Depending on how you look at it, there's never been a better -- or worse -- time to own Disney (NYSE:DIS). The media giant closed out fiscal 2019 with a bang, and it reports financial results for its fiscal first quarter after Tuesday's market close. 

There were plenty of question marks heading into the quarter that ended in December. Would the Nov. 12 launch of Disney+ be a success? Could Disneyland turn its attendance around after back-to-back quarters of year-over-year declines? Would Frozen 2 and Star Wars: The Rise of Skywalker secure a monster 2019 calendar year for Disney at the box office? Not every answer has to be a winner for Disney, and some answers will only lead to new questions. There's a lot on Disney's plate, but that's par for the course these days.

A Mickey Mouse topiary at Epcot during a garden festival.

Image source: Disney.

Avoiding the mouse traps

Disney stock beat the market in 2019, posting a double-digit percentage gain for the first time in four years. A lot of things went right for the company. It rocked the box office, ultimately scoring all six of the highest grossing movies domestically. The latest installment in the Star Wars series didn't fare as well as previous releases, but it remains a franchise that Disney can continue to build on as it fleshes out new stories. Disney+ topped 10 million subscribers within its first day of operation, also scoring its first original hit in The Mandalorian

Theme park attendance was a sore spot, but revenue still inched higher with folks spending more on their visits to Disney's gated attractions. The media networks division posted a big acquisitions-related gain, but even on an organic basis, the House of Mouse held up better than other fading cable and broadcast TV stars.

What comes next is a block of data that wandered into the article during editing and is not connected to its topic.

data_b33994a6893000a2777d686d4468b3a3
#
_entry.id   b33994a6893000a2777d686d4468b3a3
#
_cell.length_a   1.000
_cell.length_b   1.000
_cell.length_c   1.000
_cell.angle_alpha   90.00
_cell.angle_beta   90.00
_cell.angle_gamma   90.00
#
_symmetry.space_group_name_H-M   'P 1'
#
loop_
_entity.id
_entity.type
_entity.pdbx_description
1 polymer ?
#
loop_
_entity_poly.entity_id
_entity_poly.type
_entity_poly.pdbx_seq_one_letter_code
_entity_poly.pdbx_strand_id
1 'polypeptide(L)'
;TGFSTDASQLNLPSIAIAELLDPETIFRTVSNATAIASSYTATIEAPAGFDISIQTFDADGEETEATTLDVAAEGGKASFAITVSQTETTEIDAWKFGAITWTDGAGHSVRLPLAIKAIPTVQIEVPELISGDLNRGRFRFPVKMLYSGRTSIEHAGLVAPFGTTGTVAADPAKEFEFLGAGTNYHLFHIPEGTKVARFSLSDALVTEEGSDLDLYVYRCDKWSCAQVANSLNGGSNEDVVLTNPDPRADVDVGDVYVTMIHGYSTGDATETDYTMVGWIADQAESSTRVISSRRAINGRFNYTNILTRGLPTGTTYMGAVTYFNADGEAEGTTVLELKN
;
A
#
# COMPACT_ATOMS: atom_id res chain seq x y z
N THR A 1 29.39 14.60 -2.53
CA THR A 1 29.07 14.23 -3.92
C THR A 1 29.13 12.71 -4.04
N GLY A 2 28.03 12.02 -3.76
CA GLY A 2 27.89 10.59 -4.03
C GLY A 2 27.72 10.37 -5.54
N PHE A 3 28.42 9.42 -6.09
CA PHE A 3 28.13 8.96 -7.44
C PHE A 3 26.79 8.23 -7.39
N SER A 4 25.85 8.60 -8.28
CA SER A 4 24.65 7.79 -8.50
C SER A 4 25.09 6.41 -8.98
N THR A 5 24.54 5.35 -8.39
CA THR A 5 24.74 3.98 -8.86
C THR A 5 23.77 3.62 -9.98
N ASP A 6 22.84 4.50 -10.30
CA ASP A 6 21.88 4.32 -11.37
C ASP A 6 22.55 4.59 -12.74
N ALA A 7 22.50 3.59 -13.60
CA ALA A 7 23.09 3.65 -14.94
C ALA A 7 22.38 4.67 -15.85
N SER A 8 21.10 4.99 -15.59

There will be plenty of questions coming out of Tuesday afternoon's report. How will Disney+ top The Mandalorian? If Disneyland attendance didn't bounce back during the holiday quarter, can it happen for the current quarter now that the new Star Wars ride opened in January? Can Disney's admittedly weaker slate of 2020 releases come close to surpassing last year's multiplex mastery? Getting back to the theme parks, what kind of financial hit can investors expect given the recent coronavirus-related closures of its minority-owned attractions in Shanghai and Hong Kong? 

Will Disney itself be able to avoid the potential wider net of the fatal coronavirus or recessionary fears? Like one of its Marvel films, there's never a dull moment when it comes to Disney.